I have not been a fan of, or consistently reading, Harley Quinn in years. I found the Conner/Palmiotti team's work to be contrary to what the character represented. Great, interesting stories can be written with this character, but for the better part of a decade, she was reduced to Deadpool without the charm, and drawn with a body that can be the butt of a joke (no pun intended), as the focus of a certain type of reader. She was a sexy fart joke. More recently, with the general public coming to understand that her relationship with the Joker was not something to idealize but something to avoid in real life, the character herself strayed further away from the clown act, both in personality and the man himself, opting to take on a very one-dimensional Strong Female Character (tm) personality. Joker was represented as charmless and ruthless and Harley was shown reacting with unpredictable, extreme violence any chance she was given, to the applaud of diminished readers everywhere. The cautionary tale that was their relationship, and in my opinion the slow progress towards the closest thing to normality characters like this could have that was worked towards in the comics, and especially in the DCAU, was removed. I've complained about it before. When Rebirth started, for some reason, the creative team was kept, and the title didn't improve. Since, the character has had three creative writing teams in under a year (including the original Conner & Palmiotti). All said, it doesn't generate positive ideas of what may come out of the series. This issue changed that.
The comic starts with two kids in a bad part of town, talking about how super villains once used the warehouses they are hanging around for secret lairs to plan their evil doings. From a silo filled with teeth, out pops Joker and, as soon as he stands, he is hit by a car. Given the title, it's Harley, and she's angry. Soon after, she has him tied in a vat quickly filling with pudding in a death trap of her making. In the rest of the comic, the two mostly talk as Joker tries to escape and, in doing so, realize that they know each other better than anyone else, and the prospect of a reunion seems less unlikely than in the years of prior less-than-subtle abuse and violence. Yeah, it's violent, but it's not out of character, and it's not less than funny. It's them.
A few things really struck me about this issue. Namely, how in-character our players seem. That shouldn't be a revelation or relief for a reader of a comic but, given the past few years of writing, it's refreshing to see the two interact as equally intelligent people with their own personalities and a history that isn't boiled down to straightforward and senseless abuse. Harley outsmarts Joker, Joker outsmarts Harley. Harley predicts Joker's actions, knowing his each move until she reaches something she can't predict, in this case that's the move of another of Joker's old lackies and their dedication to him. It's an echo of her old self. It isn't treated as something she has fully left, either, but instead something that will always be a part of her. Let's be clear, in my opinion it's all together ridiculous to try to remove everything that is Joker from Harley when she created her act as a counterpart to his. The name she has used since her first day in red and black was one he gave her. That's not an accident.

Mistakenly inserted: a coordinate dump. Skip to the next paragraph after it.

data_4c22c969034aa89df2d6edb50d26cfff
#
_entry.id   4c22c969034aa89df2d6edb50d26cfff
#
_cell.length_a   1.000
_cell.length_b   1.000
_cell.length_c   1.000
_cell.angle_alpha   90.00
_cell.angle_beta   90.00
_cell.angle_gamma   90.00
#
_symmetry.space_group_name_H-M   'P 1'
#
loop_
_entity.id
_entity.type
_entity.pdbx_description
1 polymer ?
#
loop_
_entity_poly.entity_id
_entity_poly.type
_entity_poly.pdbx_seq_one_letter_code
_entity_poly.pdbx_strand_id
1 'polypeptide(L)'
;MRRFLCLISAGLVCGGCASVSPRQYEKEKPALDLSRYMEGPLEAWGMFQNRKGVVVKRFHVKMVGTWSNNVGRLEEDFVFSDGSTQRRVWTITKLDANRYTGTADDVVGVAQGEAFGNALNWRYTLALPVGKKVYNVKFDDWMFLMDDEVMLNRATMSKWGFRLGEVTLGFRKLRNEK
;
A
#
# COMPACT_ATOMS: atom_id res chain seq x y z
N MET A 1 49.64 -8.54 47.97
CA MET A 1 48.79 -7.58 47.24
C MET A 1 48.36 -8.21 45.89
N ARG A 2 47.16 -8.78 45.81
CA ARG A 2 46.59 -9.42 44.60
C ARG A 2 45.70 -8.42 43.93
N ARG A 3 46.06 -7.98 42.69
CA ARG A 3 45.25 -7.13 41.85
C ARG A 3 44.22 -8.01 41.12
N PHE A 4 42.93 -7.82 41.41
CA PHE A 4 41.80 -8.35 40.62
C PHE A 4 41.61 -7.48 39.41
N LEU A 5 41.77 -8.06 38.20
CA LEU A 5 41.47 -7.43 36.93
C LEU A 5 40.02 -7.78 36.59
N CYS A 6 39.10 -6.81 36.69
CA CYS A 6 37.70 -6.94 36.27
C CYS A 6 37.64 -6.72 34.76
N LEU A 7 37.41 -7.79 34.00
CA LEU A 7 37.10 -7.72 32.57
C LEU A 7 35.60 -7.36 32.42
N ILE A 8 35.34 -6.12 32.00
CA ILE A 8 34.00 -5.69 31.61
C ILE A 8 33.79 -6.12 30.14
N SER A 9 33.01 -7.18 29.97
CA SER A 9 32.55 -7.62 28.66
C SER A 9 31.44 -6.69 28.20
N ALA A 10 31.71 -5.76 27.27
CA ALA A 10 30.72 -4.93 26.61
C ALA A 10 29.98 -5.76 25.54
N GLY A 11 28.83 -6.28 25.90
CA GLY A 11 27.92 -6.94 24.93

What also struck me was how unmalicious the two seemed. Even when Harley is planning to kill him, Joker knows that she won't, and she knows he'll escape. It's a game between the two of them and always has been. Even when given the opportunity to kill her, he doesn't, almost to his own surprise. While he is shown claiming he always respected and needed her while in chains, it's later demonstrated that he could escape at any time. He wanted her to know what he told her and used what looked like his immediate danger, to her, as a reason.
In short, it's nice to see Harley played as smart and capable and it's nice to see Joker as more than a simple monster. It's refreshing for Harley not to be in constant jeopardy at the hands of her previous partner. It's almost pleasant to see him show the closest thing he probably has to respect for anyone that isn't dressed as a flying mammal. It's also nice to see something resembling their classic character designs. Joker doesn't look like an edgelord (any more than he has for 75 years) and Harley isn't in a revealing outfit, unreasonably stacked for a lithe gymnast. Her outfit resembles something she would have put together in the animated series. Joker's outfit looks like something from a classic comic (and Nicholson's pants), and in many panels looks like an updated, modern take on the classic B:TAS design in terms of facial expression and modeling.
Speaking of Nicholson, there seem to be two panels taken straight from movie shots, for better or worse. (Above: Nicholson's "Wait 'til they get a load of me", below: Leto's Joker bangs his head against the side of a car - at least in this comic, Joker's hitting his head against the side of his prison to test for weaknesses, not because he's So CrAzY)
To sum up, thanks are due to writer Tim Seeley, artist Sami Basri, and colorist Jessica Kholinne. The only downside is that this issue is a one-shot, not part of the regular Harley Quinn solo series. The issue ends with a prompt to read Batman #48 and #49, the two issues immediately prior to the penultimate wedding issue, Batman #50 coming up next Wednesday on the Fourth of July. With the Joker's fate at the end of #49 left in some degree of question (inasmuch as any character in a comic book's fate can be), it adds a layer of bittersweetness to this issue, and for fans like us who have been rooting for the pair, watching them grow and develop for decades now.
Hopefully what Seeley has brought to the table here can be expounded on more, and we can see him return for more wicked banter and clowny laffs soon.